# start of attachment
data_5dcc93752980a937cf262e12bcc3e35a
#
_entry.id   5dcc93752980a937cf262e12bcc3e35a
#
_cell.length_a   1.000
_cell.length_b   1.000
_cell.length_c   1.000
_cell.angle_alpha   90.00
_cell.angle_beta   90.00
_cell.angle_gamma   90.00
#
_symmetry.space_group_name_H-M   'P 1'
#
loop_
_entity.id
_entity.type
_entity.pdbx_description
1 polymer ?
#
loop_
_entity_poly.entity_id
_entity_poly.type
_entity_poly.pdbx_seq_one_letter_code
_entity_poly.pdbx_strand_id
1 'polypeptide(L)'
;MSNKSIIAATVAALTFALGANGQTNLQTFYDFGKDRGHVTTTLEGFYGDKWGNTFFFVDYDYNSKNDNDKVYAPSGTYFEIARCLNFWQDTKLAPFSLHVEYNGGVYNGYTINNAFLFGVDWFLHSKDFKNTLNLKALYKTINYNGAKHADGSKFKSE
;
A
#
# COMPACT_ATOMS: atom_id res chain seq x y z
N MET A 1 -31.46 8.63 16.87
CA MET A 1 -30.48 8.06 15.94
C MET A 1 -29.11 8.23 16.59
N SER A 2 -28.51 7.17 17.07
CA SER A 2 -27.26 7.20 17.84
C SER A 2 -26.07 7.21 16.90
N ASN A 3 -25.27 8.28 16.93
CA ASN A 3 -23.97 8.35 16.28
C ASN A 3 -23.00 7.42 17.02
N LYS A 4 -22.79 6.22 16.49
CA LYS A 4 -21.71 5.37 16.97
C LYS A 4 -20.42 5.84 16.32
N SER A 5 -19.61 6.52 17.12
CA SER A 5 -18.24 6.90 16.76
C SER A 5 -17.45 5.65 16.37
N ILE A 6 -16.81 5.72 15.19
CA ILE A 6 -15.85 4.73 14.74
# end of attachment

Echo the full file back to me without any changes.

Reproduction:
data_5dcc93752980a937cf262e12bcc3e35a
#
_entry.id   5dcc93752980a937cf262e12bcc3e35a
#
_cell.length_a   1.000
_cell.length_b   1.000
_cell.length_c   1.000
_cell.angle_alpha   90.00
_cell.angle_beta   90.00
_cell.angle_gamma   90.00
#
_symmetry.space_group_name_H-M   'P 1'
#
loop_
_entity.id
_entity.type
_entity.pdbx_description
1 polymer ?
#
loop_
_entity_poly.entity_id
_entity_poly.type
_entity_poly.pdbx_seq_one_letter_code
_entity_poly.pdbx_strand_id
1 'polypeptide(L)'
;MSNKSIIAATVAALTFALGANGQTNLQTFYDFGKDRGHVTTTLEGFYGDKWGNTFFFVDYDYNSKNDNDKVYAPSGTYFEIARCLNFWQDTKLAPFSLHVEYNGGVYNGYTINNAFLFGVDWFLHSKDFKNTLNLKALYKTINYNGAKHADGSKFKSE
;
A
#
# COMPACT_ATOMS: atom_id res chain seq x y z
N MET A 1 -31.46 8.63 16.87
CA MET A 1 -30.48 8.06 15.94
C MET A 1 -29.11 8.23 16.59
N SER A 2 -28.51 7.17 17.07
CA SER A 2 -27.26 7.20 17.84
C SER A 2 -26.07 7.21 16.90
N ASN A 3 -25.27 8.28 16.93
CA ASN A 3 -23.97 8.35 16.28
C ASN A 3 -23.00 7.42 17.02
N LYS A 4 -22.79 6.22 16.49
CA LYS A 4 -21.71 5.37 16.97
C LYS A 4 -20.42 5.84 16.32
N SER A 5 -19.61 6.52 17.12
CA SER A 5 -18.24 6.90 16.76
C SER A 5 -17.45 5.65 16.37
N ILE A 6 -16.81 5.72 15.19
CA ILE A 6 -15.85 4.73 14.74